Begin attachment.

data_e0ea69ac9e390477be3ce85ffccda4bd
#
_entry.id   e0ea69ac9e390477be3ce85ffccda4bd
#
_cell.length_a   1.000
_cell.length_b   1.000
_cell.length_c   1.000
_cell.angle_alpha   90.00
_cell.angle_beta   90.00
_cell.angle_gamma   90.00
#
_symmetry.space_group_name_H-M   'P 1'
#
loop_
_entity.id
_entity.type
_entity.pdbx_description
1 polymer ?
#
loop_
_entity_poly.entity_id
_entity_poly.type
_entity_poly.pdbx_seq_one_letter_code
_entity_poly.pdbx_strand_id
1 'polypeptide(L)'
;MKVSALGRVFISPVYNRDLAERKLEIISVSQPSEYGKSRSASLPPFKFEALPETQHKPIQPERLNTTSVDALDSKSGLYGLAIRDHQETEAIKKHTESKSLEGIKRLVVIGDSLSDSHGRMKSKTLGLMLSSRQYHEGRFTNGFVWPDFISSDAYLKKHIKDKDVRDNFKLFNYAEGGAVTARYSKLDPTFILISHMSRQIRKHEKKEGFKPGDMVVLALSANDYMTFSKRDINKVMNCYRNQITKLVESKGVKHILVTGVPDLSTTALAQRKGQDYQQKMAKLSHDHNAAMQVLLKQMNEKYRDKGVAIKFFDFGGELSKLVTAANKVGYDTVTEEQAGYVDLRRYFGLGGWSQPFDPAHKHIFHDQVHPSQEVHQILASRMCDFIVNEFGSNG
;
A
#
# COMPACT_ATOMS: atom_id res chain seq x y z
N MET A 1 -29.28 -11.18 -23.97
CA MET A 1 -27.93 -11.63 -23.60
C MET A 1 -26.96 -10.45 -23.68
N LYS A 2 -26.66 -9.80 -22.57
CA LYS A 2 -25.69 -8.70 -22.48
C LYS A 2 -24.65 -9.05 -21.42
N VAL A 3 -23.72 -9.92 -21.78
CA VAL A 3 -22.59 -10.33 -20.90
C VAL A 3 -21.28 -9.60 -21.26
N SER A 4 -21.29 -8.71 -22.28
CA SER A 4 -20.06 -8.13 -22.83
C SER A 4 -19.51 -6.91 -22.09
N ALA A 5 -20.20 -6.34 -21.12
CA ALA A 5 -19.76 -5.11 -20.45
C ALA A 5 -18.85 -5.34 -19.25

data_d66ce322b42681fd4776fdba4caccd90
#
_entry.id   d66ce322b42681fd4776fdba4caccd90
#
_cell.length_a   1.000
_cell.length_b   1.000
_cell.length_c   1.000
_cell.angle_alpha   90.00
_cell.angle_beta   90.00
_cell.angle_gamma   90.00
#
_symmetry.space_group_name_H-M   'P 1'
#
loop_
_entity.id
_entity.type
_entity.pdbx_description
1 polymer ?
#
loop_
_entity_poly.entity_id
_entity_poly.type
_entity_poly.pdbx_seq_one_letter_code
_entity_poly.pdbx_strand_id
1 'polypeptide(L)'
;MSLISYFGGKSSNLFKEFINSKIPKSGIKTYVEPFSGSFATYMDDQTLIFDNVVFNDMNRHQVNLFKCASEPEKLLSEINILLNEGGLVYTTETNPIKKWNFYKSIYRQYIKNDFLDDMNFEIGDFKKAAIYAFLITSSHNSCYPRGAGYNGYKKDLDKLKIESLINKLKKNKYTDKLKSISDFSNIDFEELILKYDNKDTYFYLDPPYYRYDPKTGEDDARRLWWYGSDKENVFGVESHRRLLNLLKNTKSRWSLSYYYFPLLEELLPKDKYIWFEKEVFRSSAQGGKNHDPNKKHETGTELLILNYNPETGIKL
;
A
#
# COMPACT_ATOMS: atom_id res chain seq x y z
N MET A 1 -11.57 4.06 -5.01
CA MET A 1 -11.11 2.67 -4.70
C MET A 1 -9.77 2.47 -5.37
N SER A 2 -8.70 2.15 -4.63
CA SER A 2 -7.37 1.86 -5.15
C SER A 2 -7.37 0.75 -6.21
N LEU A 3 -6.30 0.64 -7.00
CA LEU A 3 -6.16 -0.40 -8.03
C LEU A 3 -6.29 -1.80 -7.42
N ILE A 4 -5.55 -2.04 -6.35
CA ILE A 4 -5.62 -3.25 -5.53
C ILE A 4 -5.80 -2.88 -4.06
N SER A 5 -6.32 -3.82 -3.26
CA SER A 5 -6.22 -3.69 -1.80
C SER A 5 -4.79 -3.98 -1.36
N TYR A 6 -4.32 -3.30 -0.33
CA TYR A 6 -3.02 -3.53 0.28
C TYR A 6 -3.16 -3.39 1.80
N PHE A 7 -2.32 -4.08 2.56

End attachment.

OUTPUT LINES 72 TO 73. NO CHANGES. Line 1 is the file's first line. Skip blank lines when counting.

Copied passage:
;
A